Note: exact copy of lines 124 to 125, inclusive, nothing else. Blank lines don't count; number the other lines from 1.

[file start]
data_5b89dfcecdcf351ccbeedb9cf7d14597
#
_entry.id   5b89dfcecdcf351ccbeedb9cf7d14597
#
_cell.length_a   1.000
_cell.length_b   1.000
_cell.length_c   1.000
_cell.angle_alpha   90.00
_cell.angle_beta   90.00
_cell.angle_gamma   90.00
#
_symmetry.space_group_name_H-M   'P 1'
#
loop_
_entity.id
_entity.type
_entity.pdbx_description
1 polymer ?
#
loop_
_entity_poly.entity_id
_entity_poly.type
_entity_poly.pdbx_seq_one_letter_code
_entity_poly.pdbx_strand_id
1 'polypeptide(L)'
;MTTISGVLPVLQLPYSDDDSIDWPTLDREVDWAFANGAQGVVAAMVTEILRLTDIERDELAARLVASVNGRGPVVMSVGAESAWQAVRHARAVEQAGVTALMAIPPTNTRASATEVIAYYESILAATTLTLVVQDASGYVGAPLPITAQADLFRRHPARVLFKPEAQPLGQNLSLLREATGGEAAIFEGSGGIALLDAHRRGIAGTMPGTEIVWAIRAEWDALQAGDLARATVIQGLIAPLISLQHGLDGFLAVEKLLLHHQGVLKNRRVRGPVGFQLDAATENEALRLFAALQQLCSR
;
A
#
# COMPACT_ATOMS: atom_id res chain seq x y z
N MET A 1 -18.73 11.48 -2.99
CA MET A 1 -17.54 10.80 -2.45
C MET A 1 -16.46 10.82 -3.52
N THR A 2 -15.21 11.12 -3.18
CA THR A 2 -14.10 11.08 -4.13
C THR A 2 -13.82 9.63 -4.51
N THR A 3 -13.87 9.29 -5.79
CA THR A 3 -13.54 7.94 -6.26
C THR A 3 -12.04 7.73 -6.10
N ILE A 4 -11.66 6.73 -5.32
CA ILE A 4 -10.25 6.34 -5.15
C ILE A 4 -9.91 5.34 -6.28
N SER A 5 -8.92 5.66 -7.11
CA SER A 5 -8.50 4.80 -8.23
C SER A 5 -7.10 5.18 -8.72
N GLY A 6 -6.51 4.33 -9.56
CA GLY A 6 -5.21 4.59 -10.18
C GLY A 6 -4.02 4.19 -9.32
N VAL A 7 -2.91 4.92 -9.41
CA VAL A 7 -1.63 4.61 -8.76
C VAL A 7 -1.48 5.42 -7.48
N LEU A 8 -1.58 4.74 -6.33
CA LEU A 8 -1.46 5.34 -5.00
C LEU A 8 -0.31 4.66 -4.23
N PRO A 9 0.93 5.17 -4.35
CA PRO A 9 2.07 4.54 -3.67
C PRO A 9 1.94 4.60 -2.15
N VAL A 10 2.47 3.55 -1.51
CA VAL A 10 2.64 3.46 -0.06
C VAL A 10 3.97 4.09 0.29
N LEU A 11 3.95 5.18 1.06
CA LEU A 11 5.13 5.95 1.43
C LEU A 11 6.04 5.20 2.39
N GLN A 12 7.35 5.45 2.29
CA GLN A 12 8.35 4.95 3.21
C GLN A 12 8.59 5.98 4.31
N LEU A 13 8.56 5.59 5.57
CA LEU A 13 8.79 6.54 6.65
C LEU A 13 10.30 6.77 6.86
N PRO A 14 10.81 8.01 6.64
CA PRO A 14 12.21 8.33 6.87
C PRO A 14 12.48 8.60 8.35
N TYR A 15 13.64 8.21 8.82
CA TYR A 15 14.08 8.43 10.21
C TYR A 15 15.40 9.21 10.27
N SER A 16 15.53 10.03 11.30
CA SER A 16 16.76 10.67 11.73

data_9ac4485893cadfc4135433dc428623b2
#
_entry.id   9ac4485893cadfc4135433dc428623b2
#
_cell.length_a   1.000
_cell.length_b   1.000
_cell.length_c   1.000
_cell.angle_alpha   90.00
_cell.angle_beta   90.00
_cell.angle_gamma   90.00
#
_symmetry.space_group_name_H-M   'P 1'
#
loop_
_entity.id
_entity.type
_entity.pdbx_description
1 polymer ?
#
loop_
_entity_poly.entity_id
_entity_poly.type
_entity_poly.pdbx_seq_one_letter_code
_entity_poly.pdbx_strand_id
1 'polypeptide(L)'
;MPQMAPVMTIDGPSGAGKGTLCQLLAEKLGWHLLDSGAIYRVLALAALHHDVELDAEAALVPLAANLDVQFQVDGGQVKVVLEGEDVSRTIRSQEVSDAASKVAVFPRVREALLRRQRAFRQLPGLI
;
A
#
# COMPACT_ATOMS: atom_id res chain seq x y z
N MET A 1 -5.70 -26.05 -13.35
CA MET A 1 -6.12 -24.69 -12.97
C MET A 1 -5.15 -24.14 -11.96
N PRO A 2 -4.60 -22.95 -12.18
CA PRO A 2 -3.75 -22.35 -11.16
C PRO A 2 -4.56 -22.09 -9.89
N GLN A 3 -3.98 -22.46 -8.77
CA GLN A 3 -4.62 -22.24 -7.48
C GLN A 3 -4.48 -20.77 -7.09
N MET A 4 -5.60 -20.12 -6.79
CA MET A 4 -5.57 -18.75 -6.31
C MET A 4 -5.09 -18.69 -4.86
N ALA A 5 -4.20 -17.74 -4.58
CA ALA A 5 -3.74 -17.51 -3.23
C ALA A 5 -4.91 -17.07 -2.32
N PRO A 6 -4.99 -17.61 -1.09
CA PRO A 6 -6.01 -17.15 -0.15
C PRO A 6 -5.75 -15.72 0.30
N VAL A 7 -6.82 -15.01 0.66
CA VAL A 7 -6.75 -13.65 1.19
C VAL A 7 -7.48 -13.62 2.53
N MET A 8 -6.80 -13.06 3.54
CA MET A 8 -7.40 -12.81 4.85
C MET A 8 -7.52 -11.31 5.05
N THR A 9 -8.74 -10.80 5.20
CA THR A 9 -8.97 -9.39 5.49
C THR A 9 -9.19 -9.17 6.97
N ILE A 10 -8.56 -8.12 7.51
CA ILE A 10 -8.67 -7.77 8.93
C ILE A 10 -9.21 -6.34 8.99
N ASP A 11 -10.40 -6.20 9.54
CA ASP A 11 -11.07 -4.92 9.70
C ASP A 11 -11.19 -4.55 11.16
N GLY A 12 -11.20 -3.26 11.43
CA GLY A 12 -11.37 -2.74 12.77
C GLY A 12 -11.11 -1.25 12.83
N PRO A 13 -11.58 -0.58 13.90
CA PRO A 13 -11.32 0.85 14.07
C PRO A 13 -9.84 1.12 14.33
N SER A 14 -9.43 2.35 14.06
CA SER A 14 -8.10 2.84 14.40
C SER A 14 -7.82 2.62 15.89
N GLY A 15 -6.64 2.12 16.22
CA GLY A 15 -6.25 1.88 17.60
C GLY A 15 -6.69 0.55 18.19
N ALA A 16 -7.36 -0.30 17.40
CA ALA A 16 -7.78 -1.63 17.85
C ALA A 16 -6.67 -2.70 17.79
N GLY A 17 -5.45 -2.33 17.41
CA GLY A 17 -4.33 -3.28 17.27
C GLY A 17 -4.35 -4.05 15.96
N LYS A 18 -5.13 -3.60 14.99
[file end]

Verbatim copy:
CA PRO A 6 -6.01 -17.15 -0.15
C PRO A 6 -5.75 -15.72 0.30